FIG. 1C illustrates a block-diagram of the control unit for the flow meter including a computational block (160). Pendulum (100) is located in the middle of the magnetic field of electromagnets (130), (131), their respective amplifiers (182) and (183), and electromagnets (140) and (141) with their respective adjustable voltage amplifiers (196) and (190) forming two closed electromechanical loops together with the pendulum (100). Amplifiers (196) and (190) are controlled by known in the art corresponding blocks of automatic gain adjustment (195) and (191). Given the positive feed back in these electromechanical loops, non-fading oscillations are initiated in these loops. Assuming that the electric and mechanical amplification factors are equal in both loops, the section of the pendulum between the oscillators would oscillate and move parallel to itself under the conditions of no flow.
Moving fluid medium would cause Coriolis forces to disturb these oscillations in the following way: in the inlet part (110) of the pendulum the oscillations would tend to be damped and fade away while in the outlet part (120) the opposite would be true--the oscillations would tend to increase in force and magnitude. In other words, Coriolis forces would create a certain "twisting" force causing the pendulum to twist in the clockwise direction of the arrows on FIG. 1A in addition to its parallel oscillations. The amplitude of these twisting motions is what is measured in the flow meters of the prior art to determine the flow rate of the system. As was noted before, the absolute values of these motions are so small (in some cases measured in microns) that it is difficult to measure it directly with high precision.
According to the method of the invention, the very tendency of the pendulum to start the "twisting" motion is precluded by automatic continuous adjustments of the oscillators and the difference in energy supplied to both oscillators is used to determine the flow rate. In particular, the difference in electrical currents supplied to the amplifiers (182) and (183) is used to compute the mass flow rate through the pendulum (100).
It is important to use the adjustable voltage amplifiers (190) and (196) with steep and linear dependence of their output gain factors from the voltage supplied by the respective blocks of automatic gain adjustment (191) and (195). Gain adjustment blocks (191) and (195) are in turn controlled by the voltage supplied from the input block (184). As long as the voltage from the amplifier (190) is less than the input voltage from the block (184), the gain factor of the block (191) is maximum. If the reverse is true, the gain factor is reduced. Accordingly, the electrical current on the output of the amplifier (182) is also reduced. The same principle is realized for the other half of the control system consisting of blocks (195), (196), and (183). The result of their operation is maintaining constant the amplitude of pendulum (100) oscillations.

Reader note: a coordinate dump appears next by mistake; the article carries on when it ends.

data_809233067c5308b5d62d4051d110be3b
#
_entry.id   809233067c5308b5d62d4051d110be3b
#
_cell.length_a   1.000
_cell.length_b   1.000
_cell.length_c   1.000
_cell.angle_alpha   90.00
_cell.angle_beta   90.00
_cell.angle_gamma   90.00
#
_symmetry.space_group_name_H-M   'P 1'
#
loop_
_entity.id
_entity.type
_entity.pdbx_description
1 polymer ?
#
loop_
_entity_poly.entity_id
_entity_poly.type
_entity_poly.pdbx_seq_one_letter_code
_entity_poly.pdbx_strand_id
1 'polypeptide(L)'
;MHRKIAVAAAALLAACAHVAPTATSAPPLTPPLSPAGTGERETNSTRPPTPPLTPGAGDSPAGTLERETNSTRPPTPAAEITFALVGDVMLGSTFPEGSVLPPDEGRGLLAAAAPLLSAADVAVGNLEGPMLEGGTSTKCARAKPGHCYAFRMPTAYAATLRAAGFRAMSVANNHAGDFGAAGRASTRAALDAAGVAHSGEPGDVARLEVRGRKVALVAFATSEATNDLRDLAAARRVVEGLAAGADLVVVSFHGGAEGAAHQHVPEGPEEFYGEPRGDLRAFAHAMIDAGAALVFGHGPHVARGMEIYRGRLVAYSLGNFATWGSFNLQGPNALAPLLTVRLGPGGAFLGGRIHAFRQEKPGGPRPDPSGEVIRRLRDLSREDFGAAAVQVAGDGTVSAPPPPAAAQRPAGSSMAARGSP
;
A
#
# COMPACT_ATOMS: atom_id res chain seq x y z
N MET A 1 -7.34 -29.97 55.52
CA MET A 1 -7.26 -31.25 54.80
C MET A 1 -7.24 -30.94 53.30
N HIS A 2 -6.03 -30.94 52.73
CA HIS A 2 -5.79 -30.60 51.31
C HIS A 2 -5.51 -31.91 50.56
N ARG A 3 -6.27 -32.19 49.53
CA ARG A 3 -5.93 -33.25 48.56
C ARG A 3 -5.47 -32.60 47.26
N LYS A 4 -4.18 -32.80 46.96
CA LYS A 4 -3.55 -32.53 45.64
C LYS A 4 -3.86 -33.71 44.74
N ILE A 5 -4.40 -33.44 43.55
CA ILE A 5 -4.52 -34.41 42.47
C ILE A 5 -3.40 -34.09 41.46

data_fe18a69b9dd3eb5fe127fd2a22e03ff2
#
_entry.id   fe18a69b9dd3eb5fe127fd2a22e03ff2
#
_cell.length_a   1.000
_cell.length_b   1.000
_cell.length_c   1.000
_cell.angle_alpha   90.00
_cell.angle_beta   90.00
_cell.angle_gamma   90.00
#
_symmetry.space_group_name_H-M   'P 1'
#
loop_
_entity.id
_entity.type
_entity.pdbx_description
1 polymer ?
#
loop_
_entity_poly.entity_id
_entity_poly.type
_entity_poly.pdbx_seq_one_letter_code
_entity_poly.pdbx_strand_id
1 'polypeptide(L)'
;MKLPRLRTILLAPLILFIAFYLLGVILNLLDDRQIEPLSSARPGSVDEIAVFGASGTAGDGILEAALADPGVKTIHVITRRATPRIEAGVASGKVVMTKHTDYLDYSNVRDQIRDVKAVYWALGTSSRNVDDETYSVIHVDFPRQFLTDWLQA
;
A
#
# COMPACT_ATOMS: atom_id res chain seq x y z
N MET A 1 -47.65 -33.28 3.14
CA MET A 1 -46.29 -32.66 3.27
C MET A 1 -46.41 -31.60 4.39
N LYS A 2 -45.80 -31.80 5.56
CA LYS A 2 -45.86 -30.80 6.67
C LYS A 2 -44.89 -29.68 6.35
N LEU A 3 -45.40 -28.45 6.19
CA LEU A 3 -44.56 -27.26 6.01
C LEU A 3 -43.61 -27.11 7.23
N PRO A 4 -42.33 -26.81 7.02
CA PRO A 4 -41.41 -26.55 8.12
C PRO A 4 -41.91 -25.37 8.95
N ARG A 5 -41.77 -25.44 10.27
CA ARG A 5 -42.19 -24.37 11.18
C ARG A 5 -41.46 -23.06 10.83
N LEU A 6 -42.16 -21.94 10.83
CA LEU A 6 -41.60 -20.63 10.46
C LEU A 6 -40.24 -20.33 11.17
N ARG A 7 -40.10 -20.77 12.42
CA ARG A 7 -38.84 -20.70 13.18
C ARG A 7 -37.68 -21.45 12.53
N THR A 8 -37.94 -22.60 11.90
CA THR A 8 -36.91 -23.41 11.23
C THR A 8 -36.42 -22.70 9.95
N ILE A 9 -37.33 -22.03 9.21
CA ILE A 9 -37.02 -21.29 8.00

This apparatus is extremely sensitive and accurate in operation. Our tests indicate that changing the medium flow rate from zero to maximum causes the amplifier (182) or (183) electric current to increase about 10 times while the voltage across electromagnets (140) and (141) remains about the same. Because of that, this electric current would be proportional to the flow rate through the pendulum and can be used to compute mass flow rates.
As discussed earlier, the flow meter control unit comprises two individual control loops: one to control the speed of oscillations of the first part (110) of the pendulum (100) and the other to individually control the same for the second part (120) of the pendulum (100). Flowing through the flow meter medium causes Coriolis forces to turn the pendulum clockwise around its axis of symmetry. These forces would reduce the total pull force from the electromagnet (130) while they would increase the total pull force from the electromagnet (131). This forces the pendulum to move away from the electromagnet (141) and closer to the electromagnet (140). The voltage signal across respective electromagnets (140) and (141) causes the increase of electrical current supplied to the amplifier (182) and decrease of the same for the amplifier (183). That is how the system compensates for the presence of Coriolis forces. It should be noted that the flow meter would work just as well if the direction of flow is reversed.